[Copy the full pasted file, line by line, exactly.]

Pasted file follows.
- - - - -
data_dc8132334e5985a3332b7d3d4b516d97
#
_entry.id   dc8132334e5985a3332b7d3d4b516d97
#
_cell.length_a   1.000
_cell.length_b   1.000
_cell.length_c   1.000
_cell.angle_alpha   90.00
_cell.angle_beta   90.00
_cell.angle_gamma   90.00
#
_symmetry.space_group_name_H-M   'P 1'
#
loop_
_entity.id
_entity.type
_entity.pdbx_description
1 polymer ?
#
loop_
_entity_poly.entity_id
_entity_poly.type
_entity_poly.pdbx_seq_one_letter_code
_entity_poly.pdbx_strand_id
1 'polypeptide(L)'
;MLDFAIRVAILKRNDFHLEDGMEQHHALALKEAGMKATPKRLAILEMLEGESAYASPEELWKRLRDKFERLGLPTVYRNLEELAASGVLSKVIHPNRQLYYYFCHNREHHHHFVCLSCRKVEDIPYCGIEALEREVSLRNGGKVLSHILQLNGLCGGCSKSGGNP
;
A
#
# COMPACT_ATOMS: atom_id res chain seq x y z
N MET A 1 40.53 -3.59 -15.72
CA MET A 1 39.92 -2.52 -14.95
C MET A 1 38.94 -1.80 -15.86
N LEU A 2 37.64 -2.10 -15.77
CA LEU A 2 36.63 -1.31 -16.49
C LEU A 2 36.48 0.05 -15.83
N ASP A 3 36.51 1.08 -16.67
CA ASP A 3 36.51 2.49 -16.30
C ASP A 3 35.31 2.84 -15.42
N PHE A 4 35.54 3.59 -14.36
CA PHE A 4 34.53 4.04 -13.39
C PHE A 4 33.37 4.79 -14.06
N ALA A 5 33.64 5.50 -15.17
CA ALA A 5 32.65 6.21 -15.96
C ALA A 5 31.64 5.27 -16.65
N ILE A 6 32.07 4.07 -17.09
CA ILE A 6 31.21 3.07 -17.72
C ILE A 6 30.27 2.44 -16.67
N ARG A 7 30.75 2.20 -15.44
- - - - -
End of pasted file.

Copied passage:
data_dc8132334e5985a3332b7d3d4b516d97
#
_entry.id   dc8132334e5985a3332b7d3d4b516d97
#
_cell.length_a   1.000
_cell.length_b   1.000
_cell.length_c   1.000
_cell.angle_alpha   90.00
_cell.angle_beta   90.00
_cell.angle_gamma   90.00
#
_symmetry.space_group_name_H-M   'P 1'
#
loop_
_entity.id
_entity.type
_entity.pdbx_description
1 polymer ?
#
loop_
_entity_poly.entity_id
_entity_poly.type
_entity_poly.pdbx_seq_one_letter_code
_entity_poly.pdbx_strand_id
1 'polypeptide(L)'
;MLDFAIRVAILKRNDFHLEDGMEQHHALALKEAGMKATPKRLAILEMLEGESAYASPEELWKRLRDKFERLGLPTVYRNLEELAASGVLSKVIHPNRQLYYYFCHNREHHHHFVCLSCRKVEDIPYCGIEALEREVSLRNGGKVLSHILQLNGLCGGCSKSGGNP
;
A
#
# COMPACT_ATOMS: atom_id res chain seq x y z
N MET A 1 40.53 -3.59 -15.72
CA MET A 1 39.92 -2.52 -14.95
C MET A 1 38.94 -1.80 -15.86
N LEU A 2 37.64 -2.10 -15.77
CA LEU A 2 36.63 -1.31 -16.49
C LEU A 2 36.48 0.05 -15.83
N ASP A 3 36.51 1.08 -16.67
CA ASP A 3 36.51 2.49 -16.30
C ASP A 3 35.31 2.84 -15.42
N PHE A 4 35.54 3.59 -14.36
CA PHE A 4 34.53 4.04 -13.39
C PHE A 4 33.37 4.79 -14.06
N ALA A 5 33.64 5.50 -15.17
CA ALA A 5 32.65 6.21 -15.96
C ALA A 5 31.64 5.27 -16.65
N ILE A 6 32.07 4.07 -17.09
CA ILE A 6 31.21 3.07 -17.72
C ILE A 6 30.27 2.44 -16.67
N ARG A 7 30.75 2.20 -15.44